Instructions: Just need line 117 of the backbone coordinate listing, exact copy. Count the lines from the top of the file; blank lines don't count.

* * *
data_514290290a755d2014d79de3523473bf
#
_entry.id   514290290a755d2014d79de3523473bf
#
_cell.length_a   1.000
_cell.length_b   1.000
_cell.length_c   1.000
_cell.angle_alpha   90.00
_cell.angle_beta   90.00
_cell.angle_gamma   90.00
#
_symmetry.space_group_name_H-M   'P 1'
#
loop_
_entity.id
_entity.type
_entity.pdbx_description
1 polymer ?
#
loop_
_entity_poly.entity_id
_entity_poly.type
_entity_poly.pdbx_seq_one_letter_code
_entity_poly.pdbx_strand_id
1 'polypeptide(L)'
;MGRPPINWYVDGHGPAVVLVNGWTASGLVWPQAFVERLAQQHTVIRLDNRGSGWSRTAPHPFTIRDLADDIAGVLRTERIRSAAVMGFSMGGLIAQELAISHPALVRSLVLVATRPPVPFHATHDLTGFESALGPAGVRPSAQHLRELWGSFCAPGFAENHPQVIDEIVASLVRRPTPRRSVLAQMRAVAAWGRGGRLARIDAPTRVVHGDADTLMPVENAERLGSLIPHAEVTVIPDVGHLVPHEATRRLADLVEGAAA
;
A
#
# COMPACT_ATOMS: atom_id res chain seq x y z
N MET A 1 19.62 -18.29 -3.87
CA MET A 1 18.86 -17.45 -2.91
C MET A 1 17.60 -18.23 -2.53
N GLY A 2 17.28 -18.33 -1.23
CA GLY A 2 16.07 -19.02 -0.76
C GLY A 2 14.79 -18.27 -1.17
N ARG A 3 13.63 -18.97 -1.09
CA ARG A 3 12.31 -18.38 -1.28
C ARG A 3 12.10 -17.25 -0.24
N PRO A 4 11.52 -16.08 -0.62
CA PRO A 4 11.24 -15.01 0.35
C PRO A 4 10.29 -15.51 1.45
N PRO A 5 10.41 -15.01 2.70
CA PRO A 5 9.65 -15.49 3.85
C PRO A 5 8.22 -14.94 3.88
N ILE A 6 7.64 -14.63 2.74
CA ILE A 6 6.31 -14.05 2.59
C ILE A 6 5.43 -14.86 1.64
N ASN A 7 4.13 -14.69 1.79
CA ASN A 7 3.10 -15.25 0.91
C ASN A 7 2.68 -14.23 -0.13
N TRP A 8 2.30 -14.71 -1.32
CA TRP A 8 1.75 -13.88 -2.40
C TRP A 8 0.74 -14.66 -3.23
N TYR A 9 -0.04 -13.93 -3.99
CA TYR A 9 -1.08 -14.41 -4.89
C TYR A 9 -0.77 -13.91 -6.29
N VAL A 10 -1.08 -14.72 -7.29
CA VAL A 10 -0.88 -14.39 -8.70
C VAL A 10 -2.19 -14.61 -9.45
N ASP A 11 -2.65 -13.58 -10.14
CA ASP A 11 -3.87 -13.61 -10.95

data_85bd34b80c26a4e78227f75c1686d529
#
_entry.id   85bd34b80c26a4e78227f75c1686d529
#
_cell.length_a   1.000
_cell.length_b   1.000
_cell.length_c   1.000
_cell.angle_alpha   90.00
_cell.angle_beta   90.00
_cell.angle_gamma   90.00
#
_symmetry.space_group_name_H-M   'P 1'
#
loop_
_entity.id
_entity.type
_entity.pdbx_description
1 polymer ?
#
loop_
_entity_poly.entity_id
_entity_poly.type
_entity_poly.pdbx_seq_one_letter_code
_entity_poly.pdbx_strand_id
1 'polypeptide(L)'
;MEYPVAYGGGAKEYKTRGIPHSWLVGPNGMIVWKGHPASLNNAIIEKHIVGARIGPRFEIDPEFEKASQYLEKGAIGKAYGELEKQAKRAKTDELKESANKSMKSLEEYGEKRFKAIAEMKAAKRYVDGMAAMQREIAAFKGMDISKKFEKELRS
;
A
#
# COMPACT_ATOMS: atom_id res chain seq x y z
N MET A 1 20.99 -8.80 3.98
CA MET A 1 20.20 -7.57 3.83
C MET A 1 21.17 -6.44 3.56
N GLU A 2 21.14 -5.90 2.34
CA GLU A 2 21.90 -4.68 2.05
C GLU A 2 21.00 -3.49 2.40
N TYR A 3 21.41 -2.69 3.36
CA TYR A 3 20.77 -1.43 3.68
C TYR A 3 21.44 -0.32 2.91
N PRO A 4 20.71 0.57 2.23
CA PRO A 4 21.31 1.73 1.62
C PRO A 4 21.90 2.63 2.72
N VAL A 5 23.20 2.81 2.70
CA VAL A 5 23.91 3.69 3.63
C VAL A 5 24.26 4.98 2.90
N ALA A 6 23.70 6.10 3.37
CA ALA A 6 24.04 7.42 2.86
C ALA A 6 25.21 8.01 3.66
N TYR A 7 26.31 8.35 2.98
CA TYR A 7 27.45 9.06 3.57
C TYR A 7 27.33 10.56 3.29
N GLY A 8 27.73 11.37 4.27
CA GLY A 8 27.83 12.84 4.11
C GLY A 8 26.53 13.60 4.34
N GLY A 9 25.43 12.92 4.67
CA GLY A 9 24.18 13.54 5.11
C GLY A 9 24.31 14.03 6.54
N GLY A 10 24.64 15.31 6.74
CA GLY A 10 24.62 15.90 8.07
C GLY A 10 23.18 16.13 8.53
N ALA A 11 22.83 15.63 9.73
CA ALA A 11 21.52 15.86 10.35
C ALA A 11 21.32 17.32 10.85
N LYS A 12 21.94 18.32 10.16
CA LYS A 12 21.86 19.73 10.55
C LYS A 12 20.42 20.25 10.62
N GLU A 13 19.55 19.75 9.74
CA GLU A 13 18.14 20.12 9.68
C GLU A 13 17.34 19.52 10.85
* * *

N GLY A 9 25.43 12.92 4.67